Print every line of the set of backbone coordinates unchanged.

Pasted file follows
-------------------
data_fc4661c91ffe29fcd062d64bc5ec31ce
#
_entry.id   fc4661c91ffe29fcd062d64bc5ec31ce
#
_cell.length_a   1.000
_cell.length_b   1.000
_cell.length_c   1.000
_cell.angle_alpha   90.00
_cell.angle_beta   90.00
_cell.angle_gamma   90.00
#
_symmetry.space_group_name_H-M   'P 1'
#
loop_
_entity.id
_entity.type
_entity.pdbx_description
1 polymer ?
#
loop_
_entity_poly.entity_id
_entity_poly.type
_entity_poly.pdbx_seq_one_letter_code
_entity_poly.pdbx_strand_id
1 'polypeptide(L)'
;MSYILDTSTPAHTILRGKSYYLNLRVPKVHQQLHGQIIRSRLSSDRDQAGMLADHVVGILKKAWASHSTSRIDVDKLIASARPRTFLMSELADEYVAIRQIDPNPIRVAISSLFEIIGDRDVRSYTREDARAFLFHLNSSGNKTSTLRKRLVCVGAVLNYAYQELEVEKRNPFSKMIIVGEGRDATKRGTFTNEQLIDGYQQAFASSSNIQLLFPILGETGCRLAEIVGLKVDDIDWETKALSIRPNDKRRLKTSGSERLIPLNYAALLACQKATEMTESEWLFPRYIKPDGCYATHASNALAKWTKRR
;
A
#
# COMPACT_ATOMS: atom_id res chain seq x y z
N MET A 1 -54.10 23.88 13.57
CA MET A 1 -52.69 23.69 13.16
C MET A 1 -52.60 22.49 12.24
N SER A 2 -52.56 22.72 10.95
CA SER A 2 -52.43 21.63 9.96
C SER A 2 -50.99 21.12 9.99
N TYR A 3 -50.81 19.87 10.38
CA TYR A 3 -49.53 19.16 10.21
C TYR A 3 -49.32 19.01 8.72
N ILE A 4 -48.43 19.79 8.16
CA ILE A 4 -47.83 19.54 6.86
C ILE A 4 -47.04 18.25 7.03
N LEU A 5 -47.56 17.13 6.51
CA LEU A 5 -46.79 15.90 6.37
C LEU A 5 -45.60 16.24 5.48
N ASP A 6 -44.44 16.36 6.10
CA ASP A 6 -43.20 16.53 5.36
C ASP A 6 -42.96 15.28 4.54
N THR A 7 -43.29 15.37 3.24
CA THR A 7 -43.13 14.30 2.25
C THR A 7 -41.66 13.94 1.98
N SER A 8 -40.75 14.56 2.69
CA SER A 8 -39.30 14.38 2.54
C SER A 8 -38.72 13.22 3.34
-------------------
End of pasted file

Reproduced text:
data_fc4661c91ffe29fcd062d64bc5ec31ce
#
_entry.id   fc4661c91ffe29fcd062d64bc5ec31ce
#
_cell.length_a   1.000
_cell.length_b   1.000
_cell.length_c   1.000
_cell.angle_alpha   90.00
_cell.angle_beta   90.00
_cell.angle_gamma   90.00
#
_symmetry.space_group_name_H-M   'P 1'
#
loop_
_entity.id
_entity.type
_entity.pdbx_description
1 polymer ?
#
loop_
_entity_poly.entity_id
_entity_poly.type
_entity_poly.pdbx_seq_one_letter_code
_entity_poly.pdbx_strand_id
1 'polypeptide(L)'
;MSYILDTSTPAHTILRGKSYYLNLRVPKVHQQLHGQIIRSRLSSDRDQAGMLADHVVGILKKAWASHSTSRIDVDKLIASARPRTFLMSELADEYVAIRQIDPNPIRVAISSLFEIIGDRDVRSYTREDARAFLFHLNSSGNKTSTLRKRLVCVGAVLNYAYQELEVEKRNPFSKMIIVGEGRDATKRGTFTNEQLIDGYQQAFASSSNIQLLFPILGETGCRLAEIVGLKVDDIDWETKALSIRPNDKRRLKTSGSERLIPLNYAALLACQKATEMTESEWLFPRYIKPDGCYATHASNALAKWTKRR
;
A
#
# COMPACT_ATOMS: atom_id res chain seq x y z
N MET A 1 -54.10 23.88 13.57
CA MET A 1 -52.69 23.69 13.16
C MET A 1 -52.60 22.49 12.24
N SER A 2 -52.56 22.72 10.95
CA SER A 2 -52.43 21.63 9.96
C SER A 2 -50.99 21.12 9.99
N TYR A 3 -50.81 19.87 10.38
CA TYR A 3 -49.53 19.16 10.21
C TYR A 3 -49.32 19.01 8.72
N ILE A 4 -48.43 19.79 8.16
CA ILE A 4 -47.83 19.54 6.86
C ILE A 4 -47.04 18.25 7.03
N LEU A 5 -47.56 17.13 6.51
CA LEU A 5 -46.79 15.90 6.37
C LEU A 5 -45.60 16.24 5.48
N ASP A 6 -44.44 16.36 6.10
CA ASP A 6 -43.20 16.53 5.36
C ASP A 6 -42.96 15.28 4.54
N THR A 7 -43.29 15.37 3.24
CA THR A 7 -43.13 14.30 2.25
C THR A 7 -41.66 13.94 1.98
N SER A 8 -40.75 14.56 2.69
CA SER A 8 -39.30 14.38 2.54
C SER A 8 -38.72 13.22 3.34